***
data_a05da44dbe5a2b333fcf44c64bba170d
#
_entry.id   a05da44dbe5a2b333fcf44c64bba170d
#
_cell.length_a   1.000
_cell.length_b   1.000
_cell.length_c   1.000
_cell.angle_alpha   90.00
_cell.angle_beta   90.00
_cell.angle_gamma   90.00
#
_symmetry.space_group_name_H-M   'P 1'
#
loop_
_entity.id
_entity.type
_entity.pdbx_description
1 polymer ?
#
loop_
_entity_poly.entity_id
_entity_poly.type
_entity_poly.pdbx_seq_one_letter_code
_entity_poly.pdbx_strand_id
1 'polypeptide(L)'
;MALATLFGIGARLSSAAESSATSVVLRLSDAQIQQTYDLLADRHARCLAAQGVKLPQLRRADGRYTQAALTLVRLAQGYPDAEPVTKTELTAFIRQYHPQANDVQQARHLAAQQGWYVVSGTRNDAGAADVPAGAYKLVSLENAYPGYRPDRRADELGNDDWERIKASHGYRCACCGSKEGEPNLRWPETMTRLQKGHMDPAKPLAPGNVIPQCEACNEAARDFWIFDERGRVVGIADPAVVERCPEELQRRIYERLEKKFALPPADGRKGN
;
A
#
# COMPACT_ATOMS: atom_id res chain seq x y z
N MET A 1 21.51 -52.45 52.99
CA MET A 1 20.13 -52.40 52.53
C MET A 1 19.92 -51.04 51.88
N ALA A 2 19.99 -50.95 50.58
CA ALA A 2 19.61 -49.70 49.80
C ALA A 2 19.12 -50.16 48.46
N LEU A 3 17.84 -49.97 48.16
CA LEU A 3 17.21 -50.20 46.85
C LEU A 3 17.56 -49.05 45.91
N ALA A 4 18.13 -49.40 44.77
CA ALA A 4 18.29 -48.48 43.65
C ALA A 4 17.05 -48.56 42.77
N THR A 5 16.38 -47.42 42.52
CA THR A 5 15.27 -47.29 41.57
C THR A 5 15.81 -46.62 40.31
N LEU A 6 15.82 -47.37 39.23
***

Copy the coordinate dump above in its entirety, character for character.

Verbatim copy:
data_a05da44dbe5a2b333fcf44c64bba170d
#
_entry.id   a05da44dbe5a2b333fcf44c64bba170d
#
_cell.length_a   1.000
_cell.length_b   1.000
_cell.length_c   1.000
_cell.angle_alpha   90.00
_cell.angle_beta   90.00
_cell.angle_gamma   90.00
#
_symmetry.space_group_name_H-M   'P 1'
#
loop_
_entity.id
_entity.type
_entity.pdbx_description
1 polymer ?
#
loop_
_entity_poly.entity_id
_entity_poly.type
_entity_poly.pdbx_seq_one_letter_code
_entity_poly.pdbx_strand_id
1 'polypeptide(L)'
;MALATLFGIGARLSSAAESSATSVVLRLSDAQIQQTYDLLADRHARCLAAQGVKLPQLRRADGRYTQAALTLVRLAQGYPDAEPVTKTELTAFIRQYHPQANDVQQARHLAAQQGWYVVSGTRNDAGAADVPAGAYKLVSLENAYPGYRPDRRADELGNDDWERIKASHGYRCACCGSKEGEPNLRWPETMTRLQKGHMDPAKPLAPGNVIPQCEACNEAARDFWIFDERGRVVGIADPAVVERCPEELQRRIYERLEKKFALPPADGRKGN
;
A
#
# COMPACT_ATOMS: atom_id res chain seq x y z
N MET A 1 21.51 -52.45 52.99
CA MET A 1 20.13 -52.40 52.53
C MET A 1 19.92 -51.04 51.88
N ALA A 2 19.99 -50.95 50.58
CA ALA A 2 19.61 -49.70 49.80
C ALA A 2 19.12 -50.16 48.46
N LEU A 3 17.84 -49.97 48.16
CA LEU A 3 17.21 -50.20 46.85
C LEU A 3 17.56 -49.05 45.91
N ALA A 4 18.13 -49.40 44.77
CA ALA A 4 18.29 -48.48 43.65
C ALA A 4 17.05 -48.56 42.77
N THR A 5 16.38 -47.42 42.52
CA THR A 5 15.27 -47.29 41.57
C THR A 5 15.81 -46.62 40.31
N LEU A 6 15.82 -47.37 39.23